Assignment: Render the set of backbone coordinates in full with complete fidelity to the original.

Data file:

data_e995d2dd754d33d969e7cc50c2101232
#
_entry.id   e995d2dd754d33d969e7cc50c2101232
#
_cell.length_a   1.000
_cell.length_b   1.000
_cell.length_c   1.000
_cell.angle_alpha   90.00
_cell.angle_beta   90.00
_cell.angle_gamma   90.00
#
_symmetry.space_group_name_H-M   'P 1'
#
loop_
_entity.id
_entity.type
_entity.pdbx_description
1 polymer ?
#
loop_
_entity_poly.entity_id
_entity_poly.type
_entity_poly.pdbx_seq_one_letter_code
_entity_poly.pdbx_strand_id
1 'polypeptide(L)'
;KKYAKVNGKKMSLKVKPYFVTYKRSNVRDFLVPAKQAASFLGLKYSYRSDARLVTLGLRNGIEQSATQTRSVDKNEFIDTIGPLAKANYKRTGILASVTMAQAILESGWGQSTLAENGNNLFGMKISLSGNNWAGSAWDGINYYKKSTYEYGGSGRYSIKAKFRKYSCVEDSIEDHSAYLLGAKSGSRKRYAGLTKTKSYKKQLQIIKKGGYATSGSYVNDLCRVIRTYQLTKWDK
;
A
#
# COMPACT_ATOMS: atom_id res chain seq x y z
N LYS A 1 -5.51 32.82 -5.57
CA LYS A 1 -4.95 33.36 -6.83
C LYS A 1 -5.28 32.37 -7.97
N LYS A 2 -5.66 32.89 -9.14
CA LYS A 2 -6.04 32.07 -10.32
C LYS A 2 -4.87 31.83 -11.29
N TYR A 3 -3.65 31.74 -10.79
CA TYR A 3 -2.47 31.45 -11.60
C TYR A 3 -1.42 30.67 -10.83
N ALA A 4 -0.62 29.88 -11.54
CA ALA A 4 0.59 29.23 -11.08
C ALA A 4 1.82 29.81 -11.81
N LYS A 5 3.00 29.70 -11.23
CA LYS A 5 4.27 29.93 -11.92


data_e995d2dd754d33d969e7cc50c2101232
#
_entry.id   e995d2dd754d33d969e7cc50c2101232
#
_cell.length_a   1.000
_cell.length_b   1.000
_cell.length_c   1.000
_cell.angle_alpha   90.00
_cell.angle_beta   90.00
_cell.angle_gamma   90.00
#
_symmetry.space_group_name_H-M   'P 1'
#
loop_
_entity.id
_entity.type
_entity.pdbx_description
1 polymer ?
#
loop_
_entity_poly.entity_id
_entity_poly.type
_entity_poly.pdbx_seq_one_letter_code
_entity_poly.pdbx_strand_id
1 'polypeptide(L)'
;KKYAKVNGKKMSLKVKPYFVTYKRSNVRDFLVPAKQAASFLGLKYSYRSDARLVTLGLRNGIEQSATQTRSVDKNEFIDTIGPLAKANYKRTGILASVTMAQAILESGWGQSTLAENGNNLFGMKISLSGNNWAGSAWDGINYYKKSTYEYGGSGRYSIKAKFRKYSCVEDSIEDHSAYLLGAKSGSRKRYAGLTKTKSYKKQLQIIKKGGYATSGSYVNDLCRVIRTYQLTKWDK
;
A
#
# COMPACT_ATOMS: atom_id res chain seq x y z
N LYS A 1 -5.51 32.82 -5.57
CA LYS A 1 -4.95 33.36 -6.83
C LYS A 1 -5.28 32.37 -7.97
N LYS A 2 -5.66 32.89 -9.14
CA LYS A 2 -6.04 32.07 -10.32
C LYS A 2 -4.87 31.83 -11.29
N TYR A 3 -3.65 31.74 -10.79
CA TYR A 3 -2.47 31.45 -11.60
C TYR A 3 -1.42 30.67 -10.83
N ALA A 4 -0.62 29.88 -11.54
CA ALA A 4 0.59 29.23 -11.08
C ALA A 4 1.82 29.81 -11.81
N LYS A 5 3.00 29.70 -11.23
CA LYS A 5 4.27 29.93 -11.92